Non-compete agreements are often drafted as part of a basic employment contract, or are included as a separate document that is reviewed and signed at the beginning of a term of employment. Essentially, the non-compete agreement ensures that upon the termination of the employment period, the former employee will not engage in activities that place him or her in direct competition with their former employer. While the exact terms of a non-compete agreement may vary and are subject to local laws regarding employment, the non-compete agreement is generally an effective means to ensure that former employees do not make use of proprietary information to lure away customers and thus damage their former employer.
Most non-compete contracts will usually specify a specific time frame that the former employee is expected to refrain from engaging in employment that will place him or her in direct competition with a former employer. Generally, the time frame ranges from one or two years to up to five years. There are two basic reasons for this strategy. First, even if the individual had intimate knowledge about the inner workings of the company, that knowledge becomes increasingly obsolete over time. Second, the accuracy of such important matters as the contact information for the top ten clients of the company will also decrease with time. The end result is a former employee who is not able to utilize proprietary information to steal away customers and thus hurt the profitability of the company.
In many instances, the non-compete agreement is contained as a section or clause in the larger employment contract. State laws will often come into play in determining what types of provisions may be legally included. For instance, in a right to work state, a former employee could not be prevented from going to work for a competitor, although the former employee would be open to litigation if he or she contacted customers of the corporation for the purpose of luring their business away.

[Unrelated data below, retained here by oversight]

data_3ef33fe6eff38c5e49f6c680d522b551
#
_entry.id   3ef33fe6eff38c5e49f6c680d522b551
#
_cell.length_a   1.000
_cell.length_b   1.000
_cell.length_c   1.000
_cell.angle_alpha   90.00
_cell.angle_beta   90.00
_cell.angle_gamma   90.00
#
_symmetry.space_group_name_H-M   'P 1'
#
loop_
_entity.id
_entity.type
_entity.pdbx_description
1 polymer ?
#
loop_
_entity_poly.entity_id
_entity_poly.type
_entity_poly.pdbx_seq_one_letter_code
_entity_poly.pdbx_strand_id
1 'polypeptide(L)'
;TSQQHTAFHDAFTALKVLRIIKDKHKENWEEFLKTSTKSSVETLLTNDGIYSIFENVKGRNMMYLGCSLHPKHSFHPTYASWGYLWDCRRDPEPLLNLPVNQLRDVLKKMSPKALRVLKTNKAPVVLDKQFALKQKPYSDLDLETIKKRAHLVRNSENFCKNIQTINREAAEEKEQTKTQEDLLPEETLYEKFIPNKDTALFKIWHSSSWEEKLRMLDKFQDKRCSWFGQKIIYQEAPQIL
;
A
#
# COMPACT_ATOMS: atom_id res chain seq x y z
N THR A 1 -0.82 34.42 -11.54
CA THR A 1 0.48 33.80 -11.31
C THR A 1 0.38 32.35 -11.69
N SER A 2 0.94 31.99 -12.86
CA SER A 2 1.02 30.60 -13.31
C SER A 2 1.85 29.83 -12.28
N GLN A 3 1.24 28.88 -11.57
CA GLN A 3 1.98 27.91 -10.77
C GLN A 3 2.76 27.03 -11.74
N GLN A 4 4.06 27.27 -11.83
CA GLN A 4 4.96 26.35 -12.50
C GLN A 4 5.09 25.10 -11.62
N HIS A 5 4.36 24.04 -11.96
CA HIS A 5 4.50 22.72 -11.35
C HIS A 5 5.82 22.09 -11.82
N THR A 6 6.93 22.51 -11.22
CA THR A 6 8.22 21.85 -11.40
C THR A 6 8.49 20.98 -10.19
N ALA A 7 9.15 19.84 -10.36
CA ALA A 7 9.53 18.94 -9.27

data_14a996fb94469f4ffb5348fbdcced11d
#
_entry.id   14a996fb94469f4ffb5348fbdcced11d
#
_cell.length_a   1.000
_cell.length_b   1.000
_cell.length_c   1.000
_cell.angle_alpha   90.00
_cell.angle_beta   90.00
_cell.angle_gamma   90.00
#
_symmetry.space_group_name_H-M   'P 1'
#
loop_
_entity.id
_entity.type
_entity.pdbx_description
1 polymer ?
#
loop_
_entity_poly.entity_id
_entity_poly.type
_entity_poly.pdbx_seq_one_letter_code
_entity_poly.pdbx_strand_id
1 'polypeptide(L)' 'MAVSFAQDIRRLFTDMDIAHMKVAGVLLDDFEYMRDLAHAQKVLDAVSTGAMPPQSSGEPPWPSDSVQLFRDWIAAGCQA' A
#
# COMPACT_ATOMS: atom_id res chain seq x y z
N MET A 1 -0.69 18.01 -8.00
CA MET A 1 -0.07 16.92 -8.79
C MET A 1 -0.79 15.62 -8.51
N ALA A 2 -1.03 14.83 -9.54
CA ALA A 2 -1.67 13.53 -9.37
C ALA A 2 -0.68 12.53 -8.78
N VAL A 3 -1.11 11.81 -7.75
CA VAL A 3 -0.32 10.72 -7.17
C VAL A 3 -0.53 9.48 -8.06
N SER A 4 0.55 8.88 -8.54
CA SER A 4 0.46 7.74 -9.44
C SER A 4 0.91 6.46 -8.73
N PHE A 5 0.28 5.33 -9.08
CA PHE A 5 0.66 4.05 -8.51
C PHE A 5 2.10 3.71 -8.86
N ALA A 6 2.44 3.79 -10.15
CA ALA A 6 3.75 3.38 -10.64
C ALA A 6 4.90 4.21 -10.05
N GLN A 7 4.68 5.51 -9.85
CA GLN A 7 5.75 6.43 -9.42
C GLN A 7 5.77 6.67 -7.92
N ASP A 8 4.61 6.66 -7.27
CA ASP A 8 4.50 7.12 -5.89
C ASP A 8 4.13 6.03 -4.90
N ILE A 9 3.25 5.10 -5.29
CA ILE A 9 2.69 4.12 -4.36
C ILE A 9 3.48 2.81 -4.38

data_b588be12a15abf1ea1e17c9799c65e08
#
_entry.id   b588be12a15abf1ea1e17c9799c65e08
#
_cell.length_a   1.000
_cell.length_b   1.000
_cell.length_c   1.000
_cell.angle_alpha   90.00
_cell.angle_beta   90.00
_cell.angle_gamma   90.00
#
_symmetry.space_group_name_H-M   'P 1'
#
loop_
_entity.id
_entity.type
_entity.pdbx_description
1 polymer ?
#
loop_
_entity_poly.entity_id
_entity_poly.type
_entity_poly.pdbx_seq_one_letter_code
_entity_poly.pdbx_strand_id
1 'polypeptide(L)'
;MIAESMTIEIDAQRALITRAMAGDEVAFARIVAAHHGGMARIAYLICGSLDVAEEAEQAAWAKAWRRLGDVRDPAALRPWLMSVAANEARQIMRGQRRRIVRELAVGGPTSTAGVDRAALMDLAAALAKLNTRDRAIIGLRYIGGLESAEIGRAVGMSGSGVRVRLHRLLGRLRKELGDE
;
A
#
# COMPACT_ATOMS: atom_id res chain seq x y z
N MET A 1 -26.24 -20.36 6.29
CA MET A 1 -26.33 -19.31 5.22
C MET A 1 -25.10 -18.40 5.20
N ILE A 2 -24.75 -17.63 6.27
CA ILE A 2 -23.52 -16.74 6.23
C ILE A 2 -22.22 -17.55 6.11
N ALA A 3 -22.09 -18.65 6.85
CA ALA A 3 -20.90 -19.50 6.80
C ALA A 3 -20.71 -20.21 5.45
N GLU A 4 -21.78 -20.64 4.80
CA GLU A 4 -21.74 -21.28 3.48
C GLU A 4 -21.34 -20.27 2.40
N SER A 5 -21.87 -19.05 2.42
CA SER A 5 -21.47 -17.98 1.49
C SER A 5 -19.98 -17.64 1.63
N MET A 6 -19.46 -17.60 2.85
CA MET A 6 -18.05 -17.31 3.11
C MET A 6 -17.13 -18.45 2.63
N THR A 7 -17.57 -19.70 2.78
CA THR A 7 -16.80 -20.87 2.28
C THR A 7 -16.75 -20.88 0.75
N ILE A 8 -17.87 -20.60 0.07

Also, the burden of proof is on the former employer to demonstrate that the terminated employee has taken any direct action that has resulted in a loss of profit or credibility to the company. This means that an individual who worked in Sales for Company A, but left and took a sales job with Company B in the same industry may very well be able to do so in spite of having signed a non-compete agreement. As long as the employee does not contact entities that were customers of Company A during his or her time with the company, and does not use his or her knowledge about the rates, marketing plans, or internal working of Company A, it would be virtually impossible to prove that Company A has suffered at the hands of the former employee.